Although it might sound easy, meditation is in fact hard work and it takes a lot of practice to get better. The more you do it, the easier it becomes. And just think, in as little as two minutes, a happier outlook can be yours for the taking.


Six New CASA Volunteers

Susquehanna Valley CASA Jan 27 2015 Induction Ceremony

Front Row (left to right): Jennifer Handlan (Susquehanna Valley CASA Case Manager), Betsy Snook (new CASA volunteer), Heather Strassner (new CASA volunteer), Rachael Smith (new CASA volunteer), Judge Joy Reynolds McCoy (Lycoming County), Judge Anthony J. Rosini (Northumberland County), Jennifer Rempe (Susquehanna Valley CASA Case Manager)
Back Row (left to right): Bill Fairl (new CASA volunteer), Carolyn Fairl (new CASA volunteer), Christine Matthews (new CASA volunteer, Judge Michael H. Sholley (Snyder and Union Counties)

Susquehanna Valley CASA (Court Appointed Special Advocates) – Voices for Children inducted its fourth corps of trained advocate volunteers to serve local abused and neglected children on Tuesday, January 27, 2015 at the Union County Courthouse. The Honorable Judges Joy Reynolds McCoy (Lycoming County), Anthony J. Rosini (Northumberland County), and Michael H. Sholley (Snyder and Union Counties) presided over the ceremony.

The six new inductees are: Carolyn and Bill Fairl (Selinsgrove), Christine Matthews (Sunbury), Rachael Smith (Beavertown), Betsy Snook (Lewisburg) and Heather Strassner (Lewisburg). Tom Fisher (Lewisburg) also completed the training course, but will be sworn in at a later date. “We are excited to welcome this set of diverse individuals to our organization. Their dedication and passion will be of great benefit to the local children they advocate for. It’s quite an endeavor for someone to say ‘I want to be a CASA’,” said Judith Jones, Executive Director of Susquehanna Valley CASA – Voices for Children, a non-profit organization serving Lycoming, Northumberland, Union and Snyder counties.

Susquehanna Valley CASA – Voices for Children is a volunteer-powered network of committed citizens – from all walks of life – who are specially trained to fight for abused and neglected children, to make sure their basic rights and essential needs are not overlooked or ignored by the overburdened foster care and child welfare systems. Appointed by Judges, CASA volunteers assist the Courts in determining what is in the best interest of the child. Over the course of a case, the advocate meets directly and regularly (at least once per month) with his or her assigned child (or sibling set), and also speaks with everyone of significance in that child’s life: parents and relatives, foster parents, teachers, neighbors, medical professionals, attorneys, social workers, and others. CASA considers and investigates every aspect of the child’s life – placement/permanency, visitation, educational, medical, behavioral, social, financial/physical needs, vocational and life skills. The CASA volunteer then informs the Court and the other parties involved what the child’s needs are, and makes recommendations regarding a permanent home and any needed support or services for the child.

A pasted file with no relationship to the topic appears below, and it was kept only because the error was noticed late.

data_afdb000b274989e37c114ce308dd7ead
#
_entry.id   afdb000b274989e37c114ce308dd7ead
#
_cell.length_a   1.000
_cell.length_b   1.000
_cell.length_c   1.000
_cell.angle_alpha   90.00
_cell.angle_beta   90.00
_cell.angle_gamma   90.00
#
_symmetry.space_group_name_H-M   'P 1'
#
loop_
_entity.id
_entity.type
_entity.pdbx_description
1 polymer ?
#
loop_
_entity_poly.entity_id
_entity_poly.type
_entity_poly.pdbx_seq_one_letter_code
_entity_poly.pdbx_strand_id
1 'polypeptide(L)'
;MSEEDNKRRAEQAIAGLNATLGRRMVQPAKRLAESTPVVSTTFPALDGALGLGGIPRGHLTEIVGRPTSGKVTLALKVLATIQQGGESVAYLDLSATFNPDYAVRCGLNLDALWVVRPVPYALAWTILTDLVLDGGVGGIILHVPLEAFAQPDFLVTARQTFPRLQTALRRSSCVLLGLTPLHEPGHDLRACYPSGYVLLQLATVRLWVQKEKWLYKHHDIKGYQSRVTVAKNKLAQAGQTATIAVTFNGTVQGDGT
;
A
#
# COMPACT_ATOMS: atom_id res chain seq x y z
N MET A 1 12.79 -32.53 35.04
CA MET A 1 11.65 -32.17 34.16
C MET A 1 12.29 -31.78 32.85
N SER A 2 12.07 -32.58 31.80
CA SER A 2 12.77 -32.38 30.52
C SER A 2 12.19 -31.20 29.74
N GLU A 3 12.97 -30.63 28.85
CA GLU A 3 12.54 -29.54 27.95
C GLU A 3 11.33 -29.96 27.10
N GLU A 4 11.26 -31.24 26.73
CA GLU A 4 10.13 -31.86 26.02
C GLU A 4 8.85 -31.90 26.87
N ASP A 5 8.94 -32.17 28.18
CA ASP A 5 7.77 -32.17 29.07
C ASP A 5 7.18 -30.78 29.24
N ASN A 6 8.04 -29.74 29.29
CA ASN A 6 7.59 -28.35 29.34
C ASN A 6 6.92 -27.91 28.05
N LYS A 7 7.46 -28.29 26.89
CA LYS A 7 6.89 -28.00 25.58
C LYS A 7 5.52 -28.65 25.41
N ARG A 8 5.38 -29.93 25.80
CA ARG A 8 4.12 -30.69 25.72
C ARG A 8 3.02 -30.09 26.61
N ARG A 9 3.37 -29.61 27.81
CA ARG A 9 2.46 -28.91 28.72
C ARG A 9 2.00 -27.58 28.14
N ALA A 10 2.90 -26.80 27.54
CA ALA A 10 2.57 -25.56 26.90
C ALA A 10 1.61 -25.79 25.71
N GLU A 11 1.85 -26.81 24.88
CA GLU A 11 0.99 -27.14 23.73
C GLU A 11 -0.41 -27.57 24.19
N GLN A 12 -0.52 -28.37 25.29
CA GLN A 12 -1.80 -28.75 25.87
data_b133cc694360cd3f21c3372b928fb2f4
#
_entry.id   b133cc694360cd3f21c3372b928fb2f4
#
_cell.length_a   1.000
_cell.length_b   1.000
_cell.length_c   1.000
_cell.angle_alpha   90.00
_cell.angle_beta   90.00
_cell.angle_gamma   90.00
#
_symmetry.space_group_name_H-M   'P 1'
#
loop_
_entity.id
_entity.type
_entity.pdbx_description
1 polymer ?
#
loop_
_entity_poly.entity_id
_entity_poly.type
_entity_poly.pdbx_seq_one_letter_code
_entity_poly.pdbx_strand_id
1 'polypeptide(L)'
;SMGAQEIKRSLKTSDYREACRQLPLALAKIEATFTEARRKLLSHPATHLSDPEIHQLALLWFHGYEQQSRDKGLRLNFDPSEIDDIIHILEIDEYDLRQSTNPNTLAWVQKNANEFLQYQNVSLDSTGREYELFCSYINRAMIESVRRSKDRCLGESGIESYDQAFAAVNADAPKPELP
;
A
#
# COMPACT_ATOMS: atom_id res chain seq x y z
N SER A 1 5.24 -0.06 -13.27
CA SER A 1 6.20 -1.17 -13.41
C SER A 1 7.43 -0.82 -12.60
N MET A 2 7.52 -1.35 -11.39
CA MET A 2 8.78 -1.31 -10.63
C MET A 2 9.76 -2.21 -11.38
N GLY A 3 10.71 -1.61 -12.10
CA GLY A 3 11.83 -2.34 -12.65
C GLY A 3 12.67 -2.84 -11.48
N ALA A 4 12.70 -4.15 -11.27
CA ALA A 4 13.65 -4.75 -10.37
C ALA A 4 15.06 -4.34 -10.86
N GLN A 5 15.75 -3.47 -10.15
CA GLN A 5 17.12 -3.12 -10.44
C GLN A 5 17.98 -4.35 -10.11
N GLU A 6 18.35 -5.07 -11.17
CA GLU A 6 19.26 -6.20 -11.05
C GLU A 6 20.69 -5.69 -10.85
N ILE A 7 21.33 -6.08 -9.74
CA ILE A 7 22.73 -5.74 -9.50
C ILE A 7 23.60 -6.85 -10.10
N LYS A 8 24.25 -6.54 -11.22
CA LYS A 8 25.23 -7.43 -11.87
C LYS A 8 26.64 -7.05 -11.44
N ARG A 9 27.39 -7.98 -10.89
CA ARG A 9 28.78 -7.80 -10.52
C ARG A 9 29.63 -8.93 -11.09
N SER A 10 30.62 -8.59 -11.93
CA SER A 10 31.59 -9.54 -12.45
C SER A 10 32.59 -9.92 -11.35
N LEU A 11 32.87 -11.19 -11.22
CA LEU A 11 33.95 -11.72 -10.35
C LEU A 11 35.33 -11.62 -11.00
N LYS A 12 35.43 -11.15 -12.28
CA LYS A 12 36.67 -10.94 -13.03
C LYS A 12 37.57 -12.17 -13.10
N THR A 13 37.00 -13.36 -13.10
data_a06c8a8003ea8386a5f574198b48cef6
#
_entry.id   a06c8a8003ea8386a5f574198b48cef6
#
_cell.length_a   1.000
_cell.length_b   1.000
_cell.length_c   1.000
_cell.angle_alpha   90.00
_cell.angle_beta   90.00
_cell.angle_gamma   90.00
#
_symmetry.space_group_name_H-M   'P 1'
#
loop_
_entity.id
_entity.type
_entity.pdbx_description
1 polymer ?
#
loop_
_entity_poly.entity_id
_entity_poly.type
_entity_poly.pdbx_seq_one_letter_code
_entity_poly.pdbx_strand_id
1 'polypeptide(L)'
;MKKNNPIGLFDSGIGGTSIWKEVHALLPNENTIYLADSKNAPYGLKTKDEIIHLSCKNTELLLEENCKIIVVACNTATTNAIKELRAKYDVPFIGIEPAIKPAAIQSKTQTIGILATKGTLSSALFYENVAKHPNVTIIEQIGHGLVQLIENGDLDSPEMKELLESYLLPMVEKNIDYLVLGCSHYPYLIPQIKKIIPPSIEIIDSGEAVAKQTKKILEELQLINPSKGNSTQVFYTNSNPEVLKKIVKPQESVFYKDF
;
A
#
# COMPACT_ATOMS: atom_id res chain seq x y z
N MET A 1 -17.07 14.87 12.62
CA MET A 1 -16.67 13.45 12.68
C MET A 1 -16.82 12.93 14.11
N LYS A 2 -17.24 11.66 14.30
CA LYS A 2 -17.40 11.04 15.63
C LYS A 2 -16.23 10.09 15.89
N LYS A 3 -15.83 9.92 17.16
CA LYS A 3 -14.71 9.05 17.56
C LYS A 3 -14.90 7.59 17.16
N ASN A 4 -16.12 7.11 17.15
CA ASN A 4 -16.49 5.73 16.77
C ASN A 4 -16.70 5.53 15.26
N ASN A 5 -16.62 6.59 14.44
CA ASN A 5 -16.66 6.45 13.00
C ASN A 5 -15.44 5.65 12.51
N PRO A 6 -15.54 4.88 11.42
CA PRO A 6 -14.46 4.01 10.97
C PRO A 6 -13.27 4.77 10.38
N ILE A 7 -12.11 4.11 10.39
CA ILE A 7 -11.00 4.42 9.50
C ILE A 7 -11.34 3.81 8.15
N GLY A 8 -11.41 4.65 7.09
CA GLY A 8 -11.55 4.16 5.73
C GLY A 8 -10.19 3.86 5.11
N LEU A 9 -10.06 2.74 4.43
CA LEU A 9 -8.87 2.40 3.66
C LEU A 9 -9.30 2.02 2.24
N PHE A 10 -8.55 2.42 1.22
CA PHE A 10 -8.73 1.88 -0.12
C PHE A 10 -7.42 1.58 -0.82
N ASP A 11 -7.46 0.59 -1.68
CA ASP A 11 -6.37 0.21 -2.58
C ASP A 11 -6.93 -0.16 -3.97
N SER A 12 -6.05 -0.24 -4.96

During the ceremony, the judges shared their perspectives on CASA and the important role the volunteers play. “CASA is the watchdog for the Court. I learn lots of invaluable information from the volunteers’ reports – information that I did not have from any other source. I wish we had a CASA for every child,” said The Honorable Judge McCoy. The Honorable Judge Rosini mentioned how much he values the volunteers’ time, and complimented the thorough and helpful volunteer reports. The Honorable Judge Sholley concluded, “Judges can’t get enough information about the children and families that come before us. These children are in these situations through no fault of their own, and the most important thing we can give to them is well-informed permanence.”

Despite just completing the 40-hour volunteer training course, the Susquehanna Valley CASA – Voices for Children staff is already gearing up for the next volunteer training class starting in April. Said Jones, “Even with these six new advocates joining us, there are more children waiting than we have volunteers to supply.” According to Jones, 55 abused and neglected children across the organization’s four-county service area are wait-listed for a CASA of their own. “We are continually recruiting compassionate adults who can think critically, make reasonable recommendations and work well with others. All it takes to make a difference in the life of a maltreated child is a caring adult, and every single one of those children deserve a CASA volunteer,” appealed Jones.

Individuals interested in becoming a CASA volunteer, or making a donation to expand CASA’s services to more abused and neglected children, are asked to contact the Susquehanna Valley CASA – Voices for Children office at (570) 988- 2200, or

Profiles of the New CASA Volunteers:

Retirees Carolyn and Bill Fairl relocated to Selinsgrove from Northern Virginia about two years ago. Bill retired from a long career in engineering and management; Carolyn was a graphic artist. They are proud parents of four grown children. Their motivation for becoming CASA volunteers comes from missing their own children, their gratitude to the loving foster family that raised Bill’s father, and to the inspiration provided to them by dear family friends, Jonas and Lisa Beiler.